I have pretty much decided to buy a cheap Chinese generic / no-name tablet before I leave Taiwan.

This will be my first Android and my first touchscreen device of any kind. I'm buying something very cheap because right now I don't have much disposable money and don't need a serious bit of hardware. This will be more or less a toy to play with the tech.

That being said I still want to avoid the worst pieces of hardware and get the best value for my money. But of course reviews for generic devices are hard to find and sometimes they don't even seem to have brand names or model numbers.

So what should I do to evaluate an Android tablet that I physically can play with in a consumer electronics market?

  • 2
    One thing to be aware of is, due to legal wranglings, Chinese Android devices do not carry "Gapps" i.e. Google Play store and other services. You may need to root the device and manually install these services in order to be able to download apps the usual way and use other Google services (Google+, Youtube, Hangouts etc.). Perhaps factor in what tablet can you find that has a root method. Check the chipset/statistics on it and compare that way. Remember: if it is only for browsing/causal use it doesn't need to be fancy. If you can't try before you buy, there's not much you can do to compare.
    – RossC
    Jan 30, 2014 at 10:06
  • The first one that grabbed my attention was a Cube U30GT which does have Google Play and I read was easily rootable. But when I looked at some others in other stalls at the same market I got a bit lost. Jan 30, 2014 at 10:16
  • It is running an older version of Android, but one that can support all the newer applications. Ice Cream Sandwich 4.0.x and upwards is ok (and that's what this has). It woudln't be a blazing fast one, but the specs are pretty good, and the resolution is nice too. I looked on Amazon and for the same price you'd get a Nexus 7, I'm assuming in Taiwan they're a lot cheaper!? You really need to consider what you need, that tablet will surf internet, play video, stream media, allow you to play games and so on. If it's cheap it would do a causual user just fine!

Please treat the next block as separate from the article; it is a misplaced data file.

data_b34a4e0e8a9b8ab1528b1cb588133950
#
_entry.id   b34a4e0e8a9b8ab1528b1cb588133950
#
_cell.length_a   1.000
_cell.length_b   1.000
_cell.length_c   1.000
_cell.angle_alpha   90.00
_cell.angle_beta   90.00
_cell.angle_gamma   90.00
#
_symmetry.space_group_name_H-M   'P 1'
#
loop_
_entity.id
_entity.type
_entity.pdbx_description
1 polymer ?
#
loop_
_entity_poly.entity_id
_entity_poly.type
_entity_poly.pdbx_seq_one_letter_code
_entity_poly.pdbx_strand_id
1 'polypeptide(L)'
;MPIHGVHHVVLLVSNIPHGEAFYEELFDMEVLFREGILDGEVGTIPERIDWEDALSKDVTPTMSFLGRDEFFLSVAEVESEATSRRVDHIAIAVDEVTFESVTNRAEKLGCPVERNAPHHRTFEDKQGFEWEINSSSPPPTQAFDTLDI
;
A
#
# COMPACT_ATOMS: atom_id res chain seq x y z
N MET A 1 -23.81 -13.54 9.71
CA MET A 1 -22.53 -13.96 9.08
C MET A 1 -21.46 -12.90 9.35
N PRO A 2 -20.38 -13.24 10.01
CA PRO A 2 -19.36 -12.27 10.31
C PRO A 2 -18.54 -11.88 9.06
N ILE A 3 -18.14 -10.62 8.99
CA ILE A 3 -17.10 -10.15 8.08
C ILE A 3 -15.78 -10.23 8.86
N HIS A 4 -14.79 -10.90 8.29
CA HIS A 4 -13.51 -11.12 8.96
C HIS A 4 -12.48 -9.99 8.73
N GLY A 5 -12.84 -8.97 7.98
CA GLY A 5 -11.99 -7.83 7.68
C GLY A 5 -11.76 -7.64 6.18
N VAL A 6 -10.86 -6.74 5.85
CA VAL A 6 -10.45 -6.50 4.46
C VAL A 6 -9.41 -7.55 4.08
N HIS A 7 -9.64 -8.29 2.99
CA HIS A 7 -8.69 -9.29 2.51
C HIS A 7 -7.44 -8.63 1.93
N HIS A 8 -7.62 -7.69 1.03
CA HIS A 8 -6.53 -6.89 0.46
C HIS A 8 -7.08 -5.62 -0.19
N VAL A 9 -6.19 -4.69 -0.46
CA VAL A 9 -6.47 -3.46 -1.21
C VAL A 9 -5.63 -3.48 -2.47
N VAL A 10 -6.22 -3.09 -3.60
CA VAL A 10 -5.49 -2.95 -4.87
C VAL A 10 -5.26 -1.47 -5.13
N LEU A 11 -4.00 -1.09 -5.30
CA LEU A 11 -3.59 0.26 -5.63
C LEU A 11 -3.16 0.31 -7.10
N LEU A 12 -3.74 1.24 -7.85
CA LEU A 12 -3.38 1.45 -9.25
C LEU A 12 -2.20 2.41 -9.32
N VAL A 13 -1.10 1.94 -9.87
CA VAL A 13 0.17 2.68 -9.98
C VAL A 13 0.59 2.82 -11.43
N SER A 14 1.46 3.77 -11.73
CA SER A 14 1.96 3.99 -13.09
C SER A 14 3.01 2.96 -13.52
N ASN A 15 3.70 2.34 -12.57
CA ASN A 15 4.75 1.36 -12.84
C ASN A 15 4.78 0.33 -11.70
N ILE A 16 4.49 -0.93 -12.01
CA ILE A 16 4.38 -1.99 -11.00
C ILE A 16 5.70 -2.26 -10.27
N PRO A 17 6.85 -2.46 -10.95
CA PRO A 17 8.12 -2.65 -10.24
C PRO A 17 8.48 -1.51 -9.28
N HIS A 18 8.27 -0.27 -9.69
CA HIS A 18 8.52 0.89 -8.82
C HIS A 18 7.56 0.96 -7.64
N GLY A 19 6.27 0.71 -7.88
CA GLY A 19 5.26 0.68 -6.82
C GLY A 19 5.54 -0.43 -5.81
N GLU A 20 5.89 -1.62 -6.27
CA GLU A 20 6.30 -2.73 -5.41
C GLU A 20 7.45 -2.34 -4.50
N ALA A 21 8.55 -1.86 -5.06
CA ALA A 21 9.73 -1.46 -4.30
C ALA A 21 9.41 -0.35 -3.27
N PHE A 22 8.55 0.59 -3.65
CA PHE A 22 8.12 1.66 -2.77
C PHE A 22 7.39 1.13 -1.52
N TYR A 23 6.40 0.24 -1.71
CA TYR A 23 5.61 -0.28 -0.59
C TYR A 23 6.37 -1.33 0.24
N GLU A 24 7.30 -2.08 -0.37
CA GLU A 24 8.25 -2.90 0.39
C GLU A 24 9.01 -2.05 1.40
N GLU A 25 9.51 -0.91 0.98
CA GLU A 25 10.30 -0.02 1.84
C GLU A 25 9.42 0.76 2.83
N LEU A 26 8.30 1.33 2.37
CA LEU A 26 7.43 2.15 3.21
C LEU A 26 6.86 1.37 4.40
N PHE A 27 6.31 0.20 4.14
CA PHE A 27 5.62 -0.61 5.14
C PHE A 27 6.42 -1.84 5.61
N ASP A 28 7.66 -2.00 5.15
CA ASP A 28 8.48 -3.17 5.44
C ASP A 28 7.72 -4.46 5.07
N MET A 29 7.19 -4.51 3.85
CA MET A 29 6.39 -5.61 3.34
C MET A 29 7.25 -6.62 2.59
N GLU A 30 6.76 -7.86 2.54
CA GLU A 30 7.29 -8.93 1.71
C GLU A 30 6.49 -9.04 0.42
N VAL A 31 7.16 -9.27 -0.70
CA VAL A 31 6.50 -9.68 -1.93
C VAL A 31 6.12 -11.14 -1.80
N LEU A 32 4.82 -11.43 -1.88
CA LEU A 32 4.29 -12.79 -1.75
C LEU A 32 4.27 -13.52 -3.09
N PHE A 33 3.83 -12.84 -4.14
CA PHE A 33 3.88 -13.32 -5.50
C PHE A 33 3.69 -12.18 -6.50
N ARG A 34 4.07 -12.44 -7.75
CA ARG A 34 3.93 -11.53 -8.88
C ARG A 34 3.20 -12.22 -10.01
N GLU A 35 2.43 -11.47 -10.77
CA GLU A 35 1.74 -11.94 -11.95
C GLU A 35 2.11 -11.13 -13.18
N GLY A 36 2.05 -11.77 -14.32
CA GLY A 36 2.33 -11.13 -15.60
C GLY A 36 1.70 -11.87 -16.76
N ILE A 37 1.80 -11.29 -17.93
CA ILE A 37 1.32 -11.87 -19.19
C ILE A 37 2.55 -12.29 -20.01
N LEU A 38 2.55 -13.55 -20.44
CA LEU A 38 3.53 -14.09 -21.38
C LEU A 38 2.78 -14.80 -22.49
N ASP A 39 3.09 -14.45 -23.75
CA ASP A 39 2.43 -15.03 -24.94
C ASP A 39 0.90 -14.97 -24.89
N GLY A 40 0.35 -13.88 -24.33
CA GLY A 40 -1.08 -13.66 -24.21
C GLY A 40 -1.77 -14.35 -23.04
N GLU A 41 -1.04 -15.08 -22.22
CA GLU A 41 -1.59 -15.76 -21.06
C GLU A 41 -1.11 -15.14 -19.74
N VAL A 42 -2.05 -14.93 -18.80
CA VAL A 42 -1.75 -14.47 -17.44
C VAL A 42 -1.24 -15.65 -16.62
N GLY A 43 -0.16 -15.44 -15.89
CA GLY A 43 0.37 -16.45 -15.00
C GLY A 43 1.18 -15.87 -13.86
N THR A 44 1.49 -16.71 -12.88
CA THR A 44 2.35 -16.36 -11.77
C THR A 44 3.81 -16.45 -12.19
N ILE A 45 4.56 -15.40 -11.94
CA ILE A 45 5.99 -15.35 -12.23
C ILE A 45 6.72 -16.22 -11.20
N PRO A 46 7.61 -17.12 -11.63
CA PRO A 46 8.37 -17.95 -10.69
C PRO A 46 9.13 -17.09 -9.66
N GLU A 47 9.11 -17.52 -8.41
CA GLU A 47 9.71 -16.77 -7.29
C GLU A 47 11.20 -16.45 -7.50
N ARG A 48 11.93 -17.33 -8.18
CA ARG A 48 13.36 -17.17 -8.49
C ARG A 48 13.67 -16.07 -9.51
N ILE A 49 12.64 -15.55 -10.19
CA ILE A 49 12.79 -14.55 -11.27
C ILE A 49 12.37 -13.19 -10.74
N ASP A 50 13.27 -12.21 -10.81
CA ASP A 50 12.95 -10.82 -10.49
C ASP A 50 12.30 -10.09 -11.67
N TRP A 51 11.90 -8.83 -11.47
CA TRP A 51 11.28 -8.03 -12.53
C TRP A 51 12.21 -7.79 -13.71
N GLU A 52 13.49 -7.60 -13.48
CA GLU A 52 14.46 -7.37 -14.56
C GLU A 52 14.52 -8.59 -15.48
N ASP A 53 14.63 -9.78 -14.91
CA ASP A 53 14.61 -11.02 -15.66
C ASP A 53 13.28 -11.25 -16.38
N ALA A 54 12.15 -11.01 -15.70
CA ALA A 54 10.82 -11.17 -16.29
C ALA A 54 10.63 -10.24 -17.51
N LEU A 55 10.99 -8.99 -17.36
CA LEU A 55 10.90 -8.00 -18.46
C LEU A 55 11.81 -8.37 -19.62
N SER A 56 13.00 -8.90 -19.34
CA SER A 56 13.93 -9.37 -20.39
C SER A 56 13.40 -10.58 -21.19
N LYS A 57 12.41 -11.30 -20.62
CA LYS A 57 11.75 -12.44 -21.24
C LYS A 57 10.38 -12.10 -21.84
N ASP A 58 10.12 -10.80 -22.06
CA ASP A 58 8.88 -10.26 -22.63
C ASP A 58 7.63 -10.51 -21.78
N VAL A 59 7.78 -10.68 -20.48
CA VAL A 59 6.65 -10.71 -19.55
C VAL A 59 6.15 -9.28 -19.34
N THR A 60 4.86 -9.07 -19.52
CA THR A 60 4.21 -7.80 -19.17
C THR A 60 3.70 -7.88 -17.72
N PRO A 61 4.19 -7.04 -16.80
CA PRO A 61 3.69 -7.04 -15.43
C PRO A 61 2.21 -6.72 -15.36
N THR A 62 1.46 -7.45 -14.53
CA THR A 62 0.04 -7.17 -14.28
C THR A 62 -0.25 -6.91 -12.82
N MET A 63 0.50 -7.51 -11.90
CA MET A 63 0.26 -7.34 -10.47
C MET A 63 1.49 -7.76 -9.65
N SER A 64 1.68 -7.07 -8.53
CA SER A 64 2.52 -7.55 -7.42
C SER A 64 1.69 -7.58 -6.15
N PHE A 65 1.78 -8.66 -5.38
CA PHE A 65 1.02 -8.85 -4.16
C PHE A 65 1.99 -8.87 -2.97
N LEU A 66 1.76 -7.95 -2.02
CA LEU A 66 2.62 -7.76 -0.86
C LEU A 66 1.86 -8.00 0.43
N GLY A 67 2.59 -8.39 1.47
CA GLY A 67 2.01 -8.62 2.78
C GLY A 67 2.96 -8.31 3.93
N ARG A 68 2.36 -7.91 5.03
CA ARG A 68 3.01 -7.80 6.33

– RossC
    Jan 30, 2014 at 10:52
  • I'd make sure it has a capacitive not a resistive screen - a lot of crappier tablets have the latter, and they tend to suck Jan 30, 2014 at 16:15

1 Answer 1


Not easy to say. Android version is an obvious starting point and is much more important than with bigger names because with this cheap ones, you normally don't get any support and updates, so you will be stuck with the version that came with the tablet. Don't go below KitKat if you can afford it. Jelly Bean is the absolute minimum, never below that.

After having seen a couple of smaller tablets and related user problems, I'd say the second most important point is the memory. Cheap tablets come with smaller amounts of memory and while they usually offer a card slot, this can be very deceiving. Android only allows you to move apps between the first and second memory area (provided the app itself allows it, which is usually rare, so better not counting on it). And I saw quite a few tablets where the internal memory is already partitioned in two, the memory card coming in as third, for instance, a 8 GB tablet:

  • 1 GB internal memory
  • 5 GB secondary memory (usually named USB memory, even if that name is a bit misleading)
  • your memory card, say, 16 GB

In this setup, you can't move apps to the memory card, only to the secondary ("USB") memory. And because most of your apps will not move at all, you're practically limited to 1 GB of actual app storage that is hardly enough for the standard selection of browsers, video players, Facebook and similar stuff and the memory card won't help you, either. The problem is, the manufacturer will not tell you this, they will simply state that you have a 8 GB tablet, 6 GB available. Which is, of course, true, considering that 1 + 5 = 6 but this doesn't reveal the whole situation.

Somehow you have to make sure that it isn't partitioned this way, that you will have at least 2-4 GB of real, app-usable memory to play with. The more the better, of course. But you'll need either personal testing or at least a reliable review somewhere where they describe it precisely enough. If you can check it out in the flesh in a store, that would really help.

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